Aries: For me, it’s a bit self indulgent but it’s Herb Smoke – the Benny Page remix. I put the original out on Co-Lab in 2005 and it got really big. Around 2017 I‘d been doing an album project Jungle Stylez and the concept was that I was traveling around linking up with friends I had musical relationships with. Me and all my mates, basically. Shortly afterwards I was doing a remix album and Benny said, ‘Send me the stems.’ Then one day I woke up and he’d sent over this massive remix of the classic that really brought me through in the first place.
Kelvin 373: That was a big turning point for the label! It should have gone out on Co-Lab but they blessed us with that. When I heard it I was like ‘bro!’ I knew it would change our trajectory. That was our first Beatport number one and remains our best selling track.
Aries: It was the fifth best-selling D&B track on Beatport that year
Kelvin 373: Numbers are nothing when you’re underground but it did really open our eyes to the business side of things. And for me, a personal favourite, is Gray’s Rub A Dub. It came around so organically. We just caught Gray at the right time, he had that sound that we loved, jungle but rollers.
Aries: He was young but he sounded seasoned. You could tell he’d been listening to the music for a long time and really got it. He was free partying as a teenager, you can tell.
Kelvin 373: And of course Selecta J Man’s Couple Guinness which has been another massive stand out. But we loved everything we put out on Born On Road. We A&R everything and if it’s not stuff we play now it’s something we love, we listen to or enjoy. A Little Sound’s EP is quite liquidy and quite dancefloory which is new for us but still fits in with what we do and what we love. Then on the other end of the spectrum we have Nick The Lot.
Aries: Bare flavours galore. We’re always expanding.
Bigger the crowds, the more of the following Born On Road has, the wider the picture you can paint…
Aries: Yeah. We’re all into a lot of different sounds as DJs. We all share the same passion and our tastes overlap
Kelvin 373: And we want to support as many people as we can and keep on expanding. There’s no criteria other than making good music and having good vibes. We want to get as many people along and smashing it really.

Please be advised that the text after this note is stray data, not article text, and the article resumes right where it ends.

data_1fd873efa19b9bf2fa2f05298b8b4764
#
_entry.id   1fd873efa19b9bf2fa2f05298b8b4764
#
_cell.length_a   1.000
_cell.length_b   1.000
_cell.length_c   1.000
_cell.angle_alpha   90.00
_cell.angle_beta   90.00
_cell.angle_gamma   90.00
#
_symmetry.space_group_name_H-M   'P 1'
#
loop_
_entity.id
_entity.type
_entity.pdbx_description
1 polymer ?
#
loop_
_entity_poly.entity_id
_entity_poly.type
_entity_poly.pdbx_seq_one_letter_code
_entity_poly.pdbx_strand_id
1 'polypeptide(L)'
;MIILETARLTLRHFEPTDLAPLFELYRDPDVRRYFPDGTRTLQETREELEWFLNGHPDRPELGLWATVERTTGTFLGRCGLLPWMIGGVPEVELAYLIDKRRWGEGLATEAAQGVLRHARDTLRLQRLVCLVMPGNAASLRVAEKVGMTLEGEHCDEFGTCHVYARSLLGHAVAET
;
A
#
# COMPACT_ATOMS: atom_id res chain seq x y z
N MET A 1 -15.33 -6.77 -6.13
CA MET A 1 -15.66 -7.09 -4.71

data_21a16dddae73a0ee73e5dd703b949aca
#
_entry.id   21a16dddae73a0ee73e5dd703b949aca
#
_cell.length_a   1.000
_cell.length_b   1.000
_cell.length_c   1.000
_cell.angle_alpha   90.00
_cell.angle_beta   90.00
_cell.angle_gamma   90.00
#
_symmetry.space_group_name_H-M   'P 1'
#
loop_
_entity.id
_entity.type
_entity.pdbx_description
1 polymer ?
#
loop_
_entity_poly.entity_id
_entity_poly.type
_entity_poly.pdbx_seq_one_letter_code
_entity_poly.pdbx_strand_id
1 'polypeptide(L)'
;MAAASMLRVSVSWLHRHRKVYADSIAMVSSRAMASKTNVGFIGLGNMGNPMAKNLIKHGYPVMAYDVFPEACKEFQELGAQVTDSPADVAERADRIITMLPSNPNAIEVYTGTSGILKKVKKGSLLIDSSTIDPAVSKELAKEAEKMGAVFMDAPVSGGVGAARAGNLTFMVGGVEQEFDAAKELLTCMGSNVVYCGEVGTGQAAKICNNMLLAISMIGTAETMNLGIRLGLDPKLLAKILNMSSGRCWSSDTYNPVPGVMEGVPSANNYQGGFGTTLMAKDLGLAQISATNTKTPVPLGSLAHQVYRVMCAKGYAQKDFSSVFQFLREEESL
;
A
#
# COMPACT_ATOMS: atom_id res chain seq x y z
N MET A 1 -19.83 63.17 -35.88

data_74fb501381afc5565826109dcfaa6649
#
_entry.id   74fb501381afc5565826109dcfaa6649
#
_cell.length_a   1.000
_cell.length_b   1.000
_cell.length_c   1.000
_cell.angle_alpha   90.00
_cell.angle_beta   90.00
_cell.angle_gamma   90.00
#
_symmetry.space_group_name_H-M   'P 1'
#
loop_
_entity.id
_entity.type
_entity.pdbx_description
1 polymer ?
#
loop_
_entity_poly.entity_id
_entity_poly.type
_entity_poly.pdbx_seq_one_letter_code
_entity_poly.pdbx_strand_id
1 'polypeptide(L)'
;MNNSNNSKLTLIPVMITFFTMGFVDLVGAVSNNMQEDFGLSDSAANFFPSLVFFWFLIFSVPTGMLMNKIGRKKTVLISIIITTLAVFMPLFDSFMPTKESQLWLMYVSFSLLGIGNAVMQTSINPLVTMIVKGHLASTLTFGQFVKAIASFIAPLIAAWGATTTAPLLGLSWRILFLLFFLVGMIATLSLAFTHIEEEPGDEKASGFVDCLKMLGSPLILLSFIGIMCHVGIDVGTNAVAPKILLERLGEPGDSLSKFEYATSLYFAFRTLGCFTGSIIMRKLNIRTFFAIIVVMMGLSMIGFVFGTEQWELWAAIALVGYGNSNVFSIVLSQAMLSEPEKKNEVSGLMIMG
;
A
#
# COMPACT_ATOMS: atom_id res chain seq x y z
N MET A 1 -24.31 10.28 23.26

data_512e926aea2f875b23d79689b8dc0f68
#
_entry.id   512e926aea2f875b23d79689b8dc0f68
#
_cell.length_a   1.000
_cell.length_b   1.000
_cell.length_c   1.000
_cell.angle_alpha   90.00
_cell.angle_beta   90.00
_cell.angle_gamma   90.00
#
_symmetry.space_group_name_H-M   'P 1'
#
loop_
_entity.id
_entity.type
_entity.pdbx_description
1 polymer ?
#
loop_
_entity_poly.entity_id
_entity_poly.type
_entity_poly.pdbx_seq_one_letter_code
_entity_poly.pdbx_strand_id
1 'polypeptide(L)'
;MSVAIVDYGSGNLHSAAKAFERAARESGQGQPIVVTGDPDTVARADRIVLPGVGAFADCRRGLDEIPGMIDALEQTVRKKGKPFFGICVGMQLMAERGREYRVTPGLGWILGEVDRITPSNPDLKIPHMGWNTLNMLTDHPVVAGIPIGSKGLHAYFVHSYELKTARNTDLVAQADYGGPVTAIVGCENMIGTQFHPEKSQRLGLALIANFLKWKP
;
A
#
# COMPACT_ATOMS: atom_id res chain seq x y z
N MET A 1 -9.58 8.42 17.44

Amen! What’s next? How will Born On Road wrap up the year?
Kelvin 373: We’re gearing up to celebrate 10 years which starts at the end of January next year. Before that, for the rest of this year, we’ve releases from A Little Sound, Disrupta, Selecta J Man, Gray… We’ve got a release out every week for the rest of the year. Stuff with Mandidextrous, Limited, Martial Taktics and MC Det. We’re sitting on a lot of music and working on a lot of projects for next year.
Aries: We’re doing a lot of planning for next year right now too. There’s of tour scheduling, too. It still feels like we’re warming up…
It looks that way too! The Drum&BassArena Award second place for best label was a moment last year!
Kelvin 373: Actually yeah I was going to mention that as a pivotal moment, too. Obviously it’s not about awards for us, it’s about the music and culture but the Drum&BassArena Awards have been a thing since I was kid so it was nuts to see our names associated with them. I was on the forum back in the day!
Aries: The yellow and black forums and the regional forums – posting about Midland D&B. Good memories of those times. I think the lockdown helped around that time, too. We didn’t hold back and we saw a lot more people supporting us during that time. We didn’t turn down the output or the volume, you know?
Kelvin 373: That’s right. That whole period was a very scary time. I’d just gone full time music when that happened and it was a really scary concept. We had a meeting though didn’t we? We decided to go in like we would normally and I think that paid off.
I’ve said this in so many other interviews – it’s testament to how strong the sound and the movement is. What is meant as a sound for dancefloors stayed strong even when we couldn’t rave. Perhaps even stronger in a way.
Aries: Yeah massively and we came out of that in a very different time with a lot of new talent all making names for themselves.
Kelvin 373: That’s another thing we’ve taken pride on since day one. We’re fully behind new talent and want to see people fly and really take off. If we’re into what you do and you’re working with us, we’ll give you all the tools we can. Releases, promotion, sick bookings . Just go and do it, do it, do it. When I came through it felt like everything was a secret – samples, production tips, numbers of promoters or label contacts – literally nothing got shared. We’re the opposite. We want everyone to thrive. When they thrive, we thrive. It’s always going to be that way.